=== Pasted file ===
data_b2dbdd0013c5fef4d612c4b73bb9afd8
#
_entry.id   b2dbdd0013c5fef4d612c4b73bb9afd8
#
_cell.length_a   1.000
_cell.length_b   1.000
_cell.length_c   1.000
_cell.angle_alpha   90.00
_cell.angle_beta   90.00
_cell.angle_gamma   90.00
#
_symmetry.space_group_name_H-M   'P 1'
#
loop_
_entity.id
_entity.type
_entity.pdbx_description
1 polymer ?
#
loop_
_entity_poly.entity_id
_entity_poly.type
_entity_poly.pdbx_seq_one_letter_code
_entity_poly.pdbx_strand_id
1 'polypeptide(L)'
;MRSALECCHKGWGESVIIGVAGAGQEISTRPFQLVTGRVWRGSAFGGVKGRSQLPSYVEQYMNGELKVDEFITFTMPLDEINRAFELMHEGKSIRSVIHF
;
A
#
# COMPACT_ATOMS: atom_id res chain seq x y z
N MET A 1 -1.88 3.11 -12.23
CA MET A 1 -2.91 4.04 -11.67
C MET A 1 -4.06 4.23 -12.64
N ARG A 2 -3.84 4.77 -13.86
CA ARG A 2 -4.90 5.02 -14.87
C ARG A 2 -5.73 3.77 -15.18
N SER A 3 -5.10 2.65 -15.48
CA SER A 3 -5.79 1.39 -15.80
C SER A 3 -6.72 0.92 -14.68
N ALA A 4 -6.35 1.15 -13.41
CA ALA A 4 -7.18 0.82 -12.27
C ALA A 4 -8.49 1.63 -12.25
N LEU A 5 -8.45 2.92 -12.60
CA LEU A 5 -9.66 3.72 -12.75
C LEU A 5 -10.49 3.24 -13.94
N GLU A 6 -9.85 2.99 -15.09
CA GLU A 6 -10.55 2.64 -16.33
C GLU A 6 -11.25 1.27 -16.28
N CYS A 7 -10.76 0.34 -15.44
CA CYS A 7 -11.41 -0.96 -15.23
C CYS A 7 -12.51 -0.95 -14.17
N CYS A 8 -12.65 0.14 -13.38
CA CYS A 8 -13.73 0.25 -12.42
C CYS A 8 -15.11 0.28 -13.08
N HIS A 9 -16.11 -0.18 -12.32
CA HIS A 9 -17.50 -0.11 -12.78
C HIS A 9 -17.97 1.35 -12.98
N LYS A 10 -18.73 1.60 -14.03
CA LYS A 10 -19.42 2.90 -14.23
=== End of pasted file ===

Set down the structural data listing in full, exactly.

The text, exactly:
data_b2dbdd0013c5fef4d612c4b73bb9afd8
#
_entry.id   b2dbdd0013c5fef4d612c4b73bb9afd8
#
_cell.length_a   1.000
_cell.length_b   1.000
_cell.length_c   1.000
_cell.angle_alpha   90.00
_cell.angle_beta   90.00
_cell.angle_gamma   90.00
#
_symmetry.space_group_name_H-M   'P 1'
#
loop_
_entity.id
_entity.type
_entity.pdbx_description
1 polymer ?
#
loop_
_entity_poly.entity_id
_entity_poly.type
_entity_poly.pdbx_seq_one_letter_code
_entity_poly.pdbx_strand_id
1 'polypeptide(L)'
;MRSALECCHKGWGESVIIGVAGAGQEISTRPFQLVTGRVWRGSAFGGVKGRSQLPSYVEQYMNGELKVDEFITFTMPLDEINRAFELMHEGKSIRSVIHF
;
A
#
# COMPACT_ATOMS: atom_id res chain seq x y z
N MET A 1 -1.88 3.11 -12.23
CA MET A 1 -2.91 4.04 -11.67
C MET A 1 -4.06 4.23 -12.64
N ARG A 2 -3.84 4.77 -13.86
CA ARG A 2 -4.90 5.02 -14.87
C ARG A 2 -5.73 3.77 -15.18
N SER A 3 -5.10 2.65 -15.48
CA SER A 3 -5.79 1.39 -15.80
C SER A 3 -6.72 0.92 -14.68
N ALA A 4 -6.35 1.15 -13.41
CA ALA A 4 -7.18 0.82 -12.27
C ALA A 4 -8.49 1.63 -12.25
N LEU A 5 -8.45 2.92 -12.60
CA LEU A 5 -9.66 3.72 -12.75
C LEU A 5 -10.49 3.24 -13.94
N GLU A 6 -9.85 2.99 -15.09
CA GLU A 6 -10.55 2.64 -16.33
C GLU A 6 -11.25 1.27 -16.28
N CYS A 7 -10.76 0.34 -15.44
CA CYS A 7 -11.41 -0.96 -15.23
C CYS A 7 -12.51 -0.95 -14.17
N CYS A 8 -12.65 0.14 -13.38
CA CYS A 8 -13.73 0.25 -12.42
C CYS A 8 -15.11 0.28 -13.08
N HIS A 9 -16.11 -0.18 -12.32
CA HIS A 9 -17.50 -0.11 -12.78
C HIS A 9 -17.97 1.35 -12.98
N LYS A 10 -18.73 1.60 -14.03
CA LYS A 10 -19.42 2.90 -14.23